Nonprofits are often built on passion, but there are rules and regulations to be followed, just as there are in the for-profit sector. To protect your legal status as a nonprofit organization and your reputation as a trustworthy service to your community, you must keep up-to-date on the rules and regulations governing nonprofit organizations in your state and at the federal level.
Here are five of the most common compliance issues you should follow:
Private Inurement / Private Benefit
Nonprofit organizations are formed for charitable purposes and may not be organized or operated for the benefit of private interests or benefit. For example, an individual may not benefit by receiving excessive salary, generous loans or other special perks. Additionally, no part of the net earnings may benefit private parties or private inurement.
Lobbying and Political Activity
There is a lot of confusion in the nonprofit sector about the difference between lobbying and advocacy. According to the National Council of Nonprofits, to lobby means talking to decision makers, such as elected officials or staff; about existing or potential legislation and urging them to vote for or against.
Advocacy includes all other communications about your organization, your mission, and your cause. Federal and state regulations allow advocacy, but not lobbying.
The websites for the IRS (https://www.irs.gov/charities-and-nonprofits) and Texas Secretary of State (https://www.sos.state.tx.us/corp/nonprofit_org.shtml) provide a wide range of information and forms that are helpful to nonprofit leaders. If possible, work with an attorney who is familiar with nonprofit law.
Misclassifying workers is one of the most common mistakes made by nonprofits that result in IRS penalties. Violations of federal and state wage and hour laws can result in back wages being paid and additional penalties. Independent contractors vs. employees and exempt vs. non-exempt are areas to pay particular attention to.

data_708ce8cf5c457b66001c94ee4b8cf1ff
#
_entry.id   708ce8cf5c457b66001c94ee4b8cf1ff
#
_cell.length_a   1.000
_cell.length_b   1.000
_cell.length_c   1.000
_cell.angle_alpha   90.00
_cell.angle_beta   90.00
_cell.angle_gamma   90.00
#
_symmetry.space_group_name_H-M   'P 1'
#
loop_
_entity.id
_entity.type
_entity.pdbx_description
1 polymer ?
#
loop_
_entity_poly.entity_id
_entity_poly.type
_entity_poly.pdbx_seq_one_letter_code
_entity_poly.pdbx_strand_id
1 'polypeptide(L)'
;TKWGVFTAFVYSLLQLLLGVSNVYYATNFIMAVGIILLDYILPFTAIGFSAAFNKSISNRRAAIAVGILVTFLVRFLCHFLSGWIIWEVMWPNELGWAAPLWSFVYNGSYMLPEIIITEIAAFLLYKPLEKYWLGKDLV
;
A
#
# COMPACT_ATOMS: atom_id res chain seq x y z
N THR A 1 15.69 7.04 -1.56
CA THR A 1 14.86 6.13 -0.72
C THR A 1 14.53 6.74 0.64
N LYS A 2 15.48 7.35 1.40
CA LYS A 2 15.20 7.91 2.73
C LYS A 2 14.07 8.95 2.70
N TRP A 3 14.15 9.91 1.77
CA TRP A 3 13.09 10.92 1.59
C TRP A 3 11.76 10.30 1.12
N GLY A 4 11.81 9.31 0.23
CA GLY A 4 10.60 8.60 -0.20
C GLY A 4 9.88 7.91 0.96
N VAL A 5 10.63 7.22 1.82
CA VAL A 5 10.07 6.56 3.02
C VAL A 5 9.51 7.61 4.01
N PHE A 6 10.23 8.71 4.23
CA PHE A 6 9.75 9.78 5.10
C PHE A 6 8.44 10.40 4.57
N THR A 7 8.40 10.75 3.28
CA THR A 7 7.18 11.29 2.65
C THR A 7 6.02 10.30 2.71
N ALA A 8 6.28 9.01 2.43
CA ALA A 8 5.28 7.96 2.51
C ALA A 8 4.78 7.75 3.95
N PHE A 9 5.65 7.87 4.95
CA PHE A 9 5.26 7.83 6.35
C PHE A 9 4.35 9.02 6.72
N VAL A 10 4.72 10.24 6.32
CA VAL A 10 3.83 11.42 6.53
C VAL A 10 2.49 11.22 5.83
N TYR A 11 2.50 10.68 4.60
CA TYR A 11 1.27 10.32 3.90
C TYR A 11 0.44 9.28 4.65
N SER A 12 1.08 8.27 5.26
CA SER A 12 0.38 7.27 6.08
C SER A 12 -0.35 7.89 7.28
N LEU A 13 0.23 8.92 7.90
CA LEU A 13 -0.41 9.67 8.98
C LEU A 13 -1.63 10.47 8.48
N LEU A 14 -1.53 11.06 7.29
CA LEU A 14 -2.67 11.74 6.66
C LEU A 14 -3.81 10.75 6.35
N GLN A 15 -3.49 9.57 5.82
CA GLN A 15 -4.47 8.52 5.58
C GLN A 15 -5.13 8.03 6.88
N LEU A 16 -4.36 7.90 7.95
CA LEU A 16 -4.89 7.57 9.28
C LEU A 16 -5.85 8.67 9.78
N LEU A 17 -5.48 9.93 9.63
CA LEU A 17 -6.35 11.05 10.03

As a nonprofit organization, you must follow your donor’s instructions for restricted gifts. If a donor wants their funding to support a particular program, then it is the ethical and legal responsibility of the leadership to make sure those dollars support only that particular program.
Does your state require fundraisers to register with a particular state department? The requirements of the State of Texas are minimal. If you raise funds outside your home state, then check with the other state’s secretary of state or other department that may handle charity registrations.
There are best business practices for nonprofit organizations just as there are in the for-profit sector. However, some of the major differences are nonprofits do not pay dividends to investors; nonprofits abide by a different set of tax codes; and nonprofits follow GAAP (Generally Accepted Accounting Practices).
Safeguarding your nonprofit status and maintaining your positive reputation are the benefits of complying with your state and federal rules and regulations.
Michelle Crim, CFRE
Dynamic Development Strategies can help. We offer coaching and fundraising services for our nonprofit clients. We specialize in startup and smaller nonprofits because we understand your challenges. Please contact us for more information.